So of course after asking for Cynthia Nixon’s character to come back for weeks now, the story gods deliver in the most obscene way possible, tightening the plot’s noose with bureaucratic nonsense. Of course Jack and Will are stymied now and must move forward by themselves. And then Abigail reappears! And then she kills Alana! And then Hannibal murders Jack, Will, and Abigail! People were killed with such rapid abandon I thought I was watching a short, homoerotic Shakespeare production with mood lighting. But let’s not kid ourselves, Shakespeare this wasn’t.
Like, what? The first thirty minutes were boring, boring, boring, and then the swift successive murders of the cast at large? I don’t even know what to say. Perhaps now is a good time to view properly Hannibal as a critique of the aesthete, free from financial concern. He literally walks away from the action, like so many bankers and traders during the recent financial collapse. I’m not going to claim that financial ruin as the results of others’ actions is tantamount to murder, but they share tragic qualities. If Hannibal simply walks away now, the chase is on. Maybe for the third season, Cynthia Nixon will helm the ship in pursuit of Lecter; perhaps we’ll go to Italy.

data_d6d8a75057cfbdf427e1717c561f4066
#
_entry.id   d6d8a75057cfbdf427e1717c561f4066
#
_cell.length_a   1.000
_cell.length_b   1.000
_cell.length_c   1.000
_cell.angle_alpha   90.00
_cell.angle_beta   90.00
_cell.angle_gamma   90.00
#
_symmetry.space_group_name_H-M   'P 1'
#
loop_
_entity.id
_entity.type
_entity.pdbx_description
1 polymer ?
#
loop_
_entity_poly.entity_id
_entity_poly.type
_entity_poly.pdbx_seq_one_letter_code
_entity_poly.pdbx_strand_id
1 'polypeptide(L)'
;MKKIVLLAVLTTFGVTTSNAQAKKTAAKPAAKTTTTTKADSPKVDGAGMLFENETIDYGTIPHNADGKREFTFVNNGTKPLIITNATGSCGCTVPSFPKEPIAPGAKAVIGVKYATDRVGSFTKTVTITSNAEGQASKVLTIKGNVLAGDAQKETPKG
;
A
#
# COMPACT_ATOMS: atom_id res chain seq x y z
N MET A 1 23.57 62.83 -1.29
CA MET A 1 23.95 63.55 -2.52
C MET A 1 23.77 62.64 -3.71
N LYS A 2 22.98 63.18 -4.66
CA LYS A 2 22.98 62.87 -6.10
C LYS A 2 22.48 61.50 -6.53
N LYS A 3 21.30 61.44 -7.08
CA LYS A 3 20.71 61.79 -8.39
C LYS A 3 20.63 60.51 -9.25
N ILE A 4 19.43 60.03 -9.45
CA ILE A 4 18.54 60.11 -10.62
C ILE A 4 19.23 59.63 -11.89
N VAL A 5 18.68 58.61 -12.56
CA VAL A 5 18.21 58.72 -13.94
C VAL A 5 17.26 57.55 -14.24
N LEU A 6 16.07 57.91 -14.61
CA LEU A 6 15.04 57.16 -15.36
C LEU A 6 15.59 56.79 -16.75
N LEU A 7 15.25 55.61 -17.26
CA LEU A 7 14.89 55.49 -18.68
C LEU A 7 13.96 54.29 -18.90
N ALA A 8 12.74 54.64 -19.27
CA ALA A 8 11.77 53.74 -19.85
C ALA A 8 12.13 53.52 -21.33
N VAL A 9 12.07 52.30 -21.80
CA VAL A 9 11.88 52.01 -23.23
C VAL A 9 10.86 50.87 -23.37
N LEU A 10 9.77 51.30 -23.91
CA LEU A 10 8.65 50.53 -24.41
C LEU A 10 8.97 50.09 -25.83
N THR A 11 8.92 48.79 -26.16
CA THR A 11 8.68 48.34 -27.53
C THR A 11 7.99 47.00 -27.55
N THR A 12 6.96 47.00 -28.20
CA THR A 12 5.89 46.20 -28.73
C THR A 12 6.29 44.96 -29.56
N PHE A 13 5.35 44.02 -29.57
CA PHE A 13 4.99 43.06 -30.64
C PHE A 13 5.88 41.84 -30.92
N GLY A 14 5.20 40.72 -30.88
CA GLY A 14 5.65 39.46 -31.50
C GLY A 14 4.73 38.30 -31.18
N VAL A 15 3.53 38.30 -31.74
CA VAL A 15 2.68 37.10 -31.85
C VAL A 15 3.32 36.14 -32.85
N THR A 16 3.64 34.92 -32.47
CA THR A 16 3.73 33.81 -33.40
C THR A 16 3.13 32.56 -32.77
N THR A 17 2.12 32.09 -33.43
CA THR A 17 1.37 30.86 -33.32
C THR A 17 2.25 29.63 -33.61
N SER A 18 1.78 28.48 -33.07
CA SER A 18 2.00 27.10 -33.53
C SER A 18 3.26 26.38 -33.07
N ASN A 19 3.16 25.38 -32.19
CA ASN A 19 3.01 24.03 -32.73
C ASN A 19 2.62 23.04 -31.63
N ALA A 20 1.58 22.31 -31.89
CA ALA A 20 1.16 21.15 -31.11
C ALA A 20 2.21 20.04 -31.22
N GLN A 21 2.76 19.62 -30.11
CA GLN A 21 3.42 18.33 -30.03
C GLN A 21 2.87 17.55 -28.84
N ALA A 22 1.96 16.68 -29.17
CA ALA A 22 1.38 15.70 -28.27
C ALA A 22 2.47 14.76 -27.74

As for this season as a whole, I feel like too many tertiary characters were introduced only to be broiled. The lack of resolution with Jack’s wife Bella upsets me, as well. It’s as if by not showing her death, she experiences purgatory, always suffering in that bed. The only other one who makes it out of the fray (seemingly) is Freddie Lounds; she knew to get when the getting was good.
So folks, I’ll be tuning in for the beginning of season three, and if it’s a bunch of malarkey, I’ll be sure to tell you all about it.
Jonathan May watches too much television, but he’s just playing catch-up from a childhood spent in Zimbabwe. You can read his poetry at owenmay.com, follow him on Twitter at @jonowenmay, or email him at email@example.com.
You can read our pieces about previous episodes here.